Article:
Published: 04/23/2013 - Updated: 10/25/2018
Author: Miriam Reyes
Lactose intolerance is the inability to digest large quantities of milk and its derivatives.
In order to ingest milk and dairy products rich in lactose, the body needs an intestinal enzyme called lactase. If the enzyme levels are low in the body, milk sugar won’t be digested and settles on the walls of the intestines, causing unpleasant symptoms such as inflammation, nausea, cramping, gas, and diarrhea. These symptoms occur about 30 minutes to 2 hours after ingesting the product with lactose, and its severity depends on the amount of lactose each individual can tolerate.
Some causes of lactose intolerance are well known, ranging from digestive diseases, injuries to the small intestine which prevents the production of lactase. It can occur with other diseases such as inflammatory bowel disease, ulcerative colitis, malabsorption syndrome or recent viral infection.
There are different degrees of lactose intolerance, if you want to know your level, start with small amounts of foods that contain lactose. Aged cheeses for example, have less amount of lactose than other dairy if you tolerate well, try a yogurt in moderation.
Depending on your level of lactose intolerance, you can consume some amounts of dairy or not, if you tolerate a little milk, then try dividing the amount of milk you drink a day, i.e. instead of taking a two glasses at once, try the same amount in small doses.
Often hot foods containing milk may be better tolerated than cold.
Never take milk alone! Pair it with a solid food and decrease the speed at which the milk passes through the digestive tract to intestinal absorption.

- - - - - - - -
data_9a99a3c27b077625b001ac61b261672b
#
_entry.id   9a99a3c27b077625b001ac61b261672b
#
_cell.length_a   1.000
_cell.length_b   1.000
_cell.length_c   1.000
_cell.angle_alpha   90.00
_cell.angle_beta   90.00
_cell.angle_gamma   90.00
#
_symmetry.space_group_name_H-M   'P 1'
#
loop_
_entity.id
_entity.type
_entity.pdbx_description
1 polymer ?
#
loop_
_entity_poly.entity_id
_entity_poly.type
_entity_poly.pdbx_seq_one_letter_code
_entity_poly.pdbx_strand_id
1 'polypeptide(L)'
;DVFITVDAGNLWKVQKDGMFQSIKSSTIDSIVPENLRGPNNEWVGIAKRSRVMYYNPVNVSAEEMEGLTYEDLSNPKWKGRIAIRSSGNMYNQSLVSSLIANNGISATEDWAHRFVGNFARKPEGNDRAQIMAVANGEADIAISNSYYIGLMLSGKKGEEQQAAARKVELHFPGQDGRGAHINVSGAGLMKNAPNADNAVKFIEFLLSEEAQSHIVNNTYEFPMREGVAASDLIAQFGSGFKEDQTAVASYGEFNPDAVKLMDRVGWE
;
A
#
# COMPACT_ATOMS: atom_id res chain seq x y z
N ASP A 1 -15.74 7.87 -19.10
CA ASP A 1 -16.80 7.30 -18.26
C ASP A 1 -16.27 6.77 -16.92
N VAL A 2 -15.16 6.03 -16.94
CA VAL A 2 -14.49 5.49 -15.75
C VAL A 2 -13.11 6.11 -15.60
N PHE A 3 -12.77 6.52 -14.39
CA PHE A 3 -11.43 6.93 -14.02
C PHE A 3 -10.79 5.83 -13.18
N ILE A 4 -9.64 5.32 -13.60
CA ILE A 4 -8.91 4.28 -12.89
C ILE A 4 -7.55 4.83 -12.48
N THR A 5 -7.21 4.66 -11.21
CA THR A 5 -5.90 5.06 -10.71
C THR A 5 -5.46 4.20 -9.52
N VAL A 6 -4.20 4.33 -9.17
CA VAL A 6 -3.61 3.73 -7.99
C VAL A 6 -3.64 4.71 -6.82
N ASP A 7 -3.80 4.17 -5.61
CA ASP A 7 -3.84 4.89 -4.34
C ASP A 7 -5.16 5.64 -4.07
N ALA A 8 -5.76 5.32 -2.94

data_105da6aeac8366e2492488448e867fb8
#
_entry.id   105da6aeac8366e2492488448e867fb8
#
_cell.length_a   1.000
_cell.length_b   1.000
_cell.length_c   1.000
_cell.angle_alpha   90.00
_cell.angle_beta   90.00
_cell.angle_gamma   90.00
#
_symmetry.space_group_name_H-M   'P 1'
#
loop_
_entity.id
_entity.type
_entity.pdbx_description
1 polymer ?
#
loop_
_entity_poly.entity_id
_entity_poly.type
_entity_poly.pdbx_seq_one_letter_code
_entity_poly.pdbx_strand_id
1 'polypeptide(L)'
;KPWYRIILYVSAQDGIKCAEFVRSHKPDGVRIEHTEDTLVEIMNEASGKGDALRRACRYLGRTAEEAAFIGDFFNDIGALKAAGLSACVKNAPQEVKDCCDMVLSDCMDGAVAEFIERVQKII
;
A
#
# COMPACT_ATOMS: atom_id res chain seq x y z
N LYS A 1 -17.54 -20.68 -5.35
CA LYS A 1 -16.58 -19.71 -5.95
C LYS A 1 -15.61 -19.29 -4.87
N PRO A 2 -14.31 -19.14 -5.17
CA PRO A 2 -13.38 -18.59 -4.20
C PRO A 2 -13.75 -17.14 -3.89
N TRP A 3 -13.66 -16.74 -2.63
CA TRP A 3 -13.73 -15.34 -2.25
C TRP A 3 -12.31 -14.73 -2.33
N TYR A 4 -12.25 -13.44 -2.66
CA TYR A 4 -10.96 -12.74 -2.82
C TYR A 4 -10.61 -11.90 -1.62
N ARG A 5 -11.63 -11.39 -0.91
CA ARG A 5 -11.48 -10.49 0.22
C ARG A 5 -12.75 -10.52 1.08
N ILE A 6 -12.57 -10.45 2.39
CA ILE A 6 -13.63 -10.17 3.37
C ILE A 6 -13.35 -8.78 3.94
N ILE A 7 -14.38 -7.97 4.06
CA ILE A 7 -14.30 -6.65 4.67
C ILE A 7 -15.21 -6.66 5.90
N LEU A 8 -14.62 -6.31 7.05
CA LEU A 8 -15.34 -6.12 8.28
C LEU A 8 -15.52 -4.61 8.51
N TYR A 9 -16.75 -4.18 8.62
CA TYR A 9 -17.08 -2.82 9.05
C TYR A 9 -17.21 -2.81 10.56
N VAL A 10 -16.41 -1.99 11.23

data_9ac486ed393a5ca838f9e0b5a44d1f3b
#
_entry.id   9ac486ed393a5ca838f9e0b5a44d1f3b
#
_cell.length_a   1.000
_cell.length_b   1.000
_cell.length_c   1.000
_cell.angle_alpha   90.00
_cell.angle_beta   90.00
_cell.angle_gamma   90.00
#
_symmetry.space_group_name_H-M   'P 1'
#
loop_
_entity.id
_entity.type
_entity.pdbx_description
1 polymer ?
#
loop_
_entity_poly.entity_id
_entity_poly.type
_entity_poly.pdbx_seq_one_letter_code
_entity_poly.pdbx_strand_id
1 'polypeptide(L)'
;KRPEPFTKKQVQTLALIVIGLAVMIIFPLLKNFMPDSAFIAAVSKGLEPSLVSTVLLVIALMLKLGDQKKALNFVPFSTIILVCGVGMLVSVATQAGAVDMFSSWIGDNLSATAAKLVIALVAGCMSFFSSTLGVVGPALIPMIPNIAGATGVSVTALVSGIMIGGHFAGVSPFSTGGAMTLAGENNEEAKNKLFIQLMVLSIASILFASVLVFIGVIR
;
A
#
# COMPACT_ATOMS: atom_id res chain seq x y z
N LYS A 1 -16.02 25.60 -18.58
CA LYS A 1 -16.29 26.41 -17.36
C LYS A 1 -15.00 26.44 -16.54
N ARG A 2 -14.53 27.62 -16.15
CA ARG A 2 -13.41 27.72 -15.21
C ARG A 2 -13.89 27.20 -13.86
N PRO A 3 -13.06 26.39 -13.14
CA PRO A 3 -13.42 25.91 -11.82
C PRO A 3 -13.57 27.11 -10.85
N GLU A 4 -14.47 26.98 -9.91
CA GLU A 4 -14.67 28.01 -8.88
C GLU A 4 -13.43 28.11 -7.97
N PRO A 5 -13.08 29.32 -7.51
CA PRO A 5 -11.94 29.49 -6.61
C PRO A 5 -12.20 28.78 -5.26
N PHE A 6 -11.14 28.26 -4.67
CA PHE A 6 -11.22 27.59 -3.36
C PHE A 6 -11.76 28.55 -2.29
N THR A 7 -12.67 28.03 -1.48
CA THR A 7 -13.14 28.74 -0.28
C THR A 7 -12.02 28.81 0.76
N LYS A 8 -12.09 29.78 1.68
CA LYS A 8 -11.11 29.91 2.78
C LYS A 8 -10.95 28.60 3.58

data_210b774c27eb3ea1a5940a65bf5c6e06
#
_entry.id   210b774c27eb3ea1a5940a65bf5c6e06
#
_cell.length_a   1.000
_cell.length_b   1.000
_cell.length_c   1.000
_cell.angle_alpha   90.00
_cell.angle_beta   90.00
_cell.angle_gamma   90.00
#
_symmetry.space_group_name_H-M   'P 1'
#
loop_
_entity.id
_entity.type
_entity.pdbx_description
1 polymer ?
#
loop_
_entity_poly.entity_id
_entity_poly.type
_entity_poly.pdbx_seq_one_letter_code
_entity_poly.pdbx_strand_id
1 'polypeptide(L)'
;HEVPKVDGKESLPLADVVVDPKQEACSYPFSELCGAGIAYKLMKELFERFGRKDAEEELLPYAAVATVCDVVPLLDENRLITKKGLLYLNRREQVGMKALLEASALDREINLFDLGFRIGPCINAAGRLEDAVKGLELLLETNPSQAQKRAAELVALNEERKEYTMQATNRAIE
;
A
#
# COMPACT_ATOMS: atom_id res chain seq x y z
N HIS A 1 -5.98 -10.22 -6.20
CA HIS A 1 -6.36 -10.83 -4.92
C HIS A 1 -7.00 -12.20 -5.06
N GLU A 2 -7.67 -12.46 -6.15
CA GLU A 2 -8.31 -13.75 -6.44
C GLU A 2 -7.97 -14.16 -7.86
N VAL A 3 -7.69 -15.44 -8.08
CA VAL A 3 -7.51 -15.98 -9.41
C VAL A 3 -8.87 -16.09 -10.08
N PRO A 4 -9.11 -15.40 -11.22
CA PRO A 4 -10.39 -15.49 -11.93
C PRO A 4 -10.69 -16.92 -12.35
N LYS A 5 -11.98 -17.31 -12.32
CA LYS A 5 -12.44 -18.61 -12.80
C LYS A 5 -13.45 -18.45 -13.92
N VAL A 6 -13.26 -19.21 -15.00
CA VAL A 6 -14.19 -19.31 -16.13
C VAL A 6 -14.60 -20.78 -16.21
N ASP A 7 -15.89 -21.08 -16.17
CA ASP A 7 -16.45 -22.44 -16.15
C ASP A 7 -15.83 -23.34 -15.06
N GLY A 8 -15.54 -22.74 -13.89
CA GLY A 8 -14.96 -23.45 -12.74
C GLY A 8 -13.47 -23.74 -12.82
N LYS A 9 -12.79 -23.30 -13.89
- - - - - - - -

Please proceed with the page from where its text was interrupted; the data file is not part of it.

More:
A product of enzymes can help digest milk, in effect helps to unfold the lactase, so milk becomes more digestible, and you can find these products at the drugstore or health food stores.
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Many products may contain lactose, even in small quantities. Among these are the bread and other baked goods, processed cereals, potatoes, soups and instant drinks. Also hidden in sausages, sweets, margarine, mixes, cookies, mousse, prepared coffee, etc.
Some medications may also contain lactose, especially those that relieve heartburn and gas. You should read the labels of the products you consume, and pay attention to those that contain ingredients such as whey, curds, caseinate, lactoglobulin, and dairy.
In today's market, there are many options that can be used to replace milk. Dairy milks that are free of lactose, perhaps the most famous is soy milk.
However, other vegetable milks are made from nuts, such as almonds, hazelnuts, chestnuts and walnuts, and are a good supply of vitamins, healthy fats, and especially calcium. The sesame or sesame milk is an excellent source of calcium.
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There are also plant milks that are prepared from cereals like wheat, oats, and rice. They can be used in a variety of recipes and even preparing derivatives, such as yogurt or cheese (tofu).
Sources of calcium
While dairy is the representative group as a source of calcium, there are other sources, such as the aforementioned nuts, and soybeans. You can also get calcium from fish eating bones, such as sardines.
The seeds, like sesame or chia are rich in calcium.
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